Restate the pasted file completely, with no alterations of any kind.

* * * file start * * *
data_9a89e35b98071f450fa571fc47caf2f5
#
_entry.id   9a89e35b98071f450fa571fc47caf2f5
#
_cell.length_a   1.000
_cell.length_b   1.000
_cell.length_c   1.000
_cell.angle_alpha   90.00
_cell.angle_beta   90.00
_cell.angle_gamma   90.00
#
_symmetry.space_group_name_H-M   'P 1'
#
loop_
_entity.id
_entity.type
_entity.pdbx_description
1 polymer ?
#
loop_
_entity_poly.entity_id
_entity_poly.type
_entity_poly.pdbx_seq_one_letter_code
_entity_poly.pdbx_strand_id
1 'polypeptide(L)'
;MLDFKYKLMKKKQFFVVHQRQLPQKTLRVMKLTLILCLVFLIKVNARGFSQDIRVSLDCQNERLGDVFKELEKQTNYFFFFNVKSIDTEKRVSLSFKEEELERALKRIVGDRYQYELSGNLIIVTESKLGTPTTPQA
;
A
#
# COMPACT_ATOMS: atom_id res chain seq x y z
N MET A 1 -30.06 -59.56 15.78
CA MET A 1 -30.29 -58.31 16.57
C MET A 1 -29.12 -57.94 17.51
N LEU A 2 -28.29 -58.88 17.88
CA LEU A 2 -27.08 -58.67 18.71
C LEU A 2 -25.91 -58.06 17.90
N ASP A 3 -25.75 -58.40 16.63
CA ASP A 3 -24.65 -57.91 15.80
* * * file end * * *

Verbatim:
data_9a89e35b98071f450fa571fc47caf2f5
#
_entry.id   9a89e35b98071f450fa571fc47caf2f5
#
_cell.length_a   1.000
_cell.length_b   1.000
_cell.length_c   1.000
_cell.angle_alpha   90.00
_cell.angle_beta   90.00
_cell.angle_gamma   90.00
#
_symmetry.space_group_name_H-M   'P 1'
#
loop_
_entity.id
_entity.type
_entity.pdbx_description
1 polymer ?
#
loop_
_entity_poly.entity_id
_entity_poly.type
_entity_poly.pdbx_seq_one_letter_code
_entity_poly.pdbx_strand_id
1 'polypeptide(L)'
;MLDFKYKLMKKKQFFVVHQRQLPQKTLRVMKLTLILCLVFLIKVNARGFSQDIRVSLDCQNERLGDVFKELEKQTNYFFFFNVKSIDTEKRVSLSFKEEELERALKRIVGDRYQYELSGNLIIVTESKLGTPTTPQA
;
A
#
# COMPACT_ATOMS: atom_id res chain seq x y z
N MET A 1 -30.06 -59.56 15.78
CA MET A 1 -30.29 -58.31 16.57
C MET A 1 -29.12 -57.94 17.51
N LEU A 2 -28.29 -58.88 17.88
CA LEU A 2 -27.08 -58.67 18.71
C LEU A 2 -25.91 -58.06 17.90
N ASP A 3 -25.75 -58.40 16.63
CA ASP A 3 -24.65 -57.91 15.80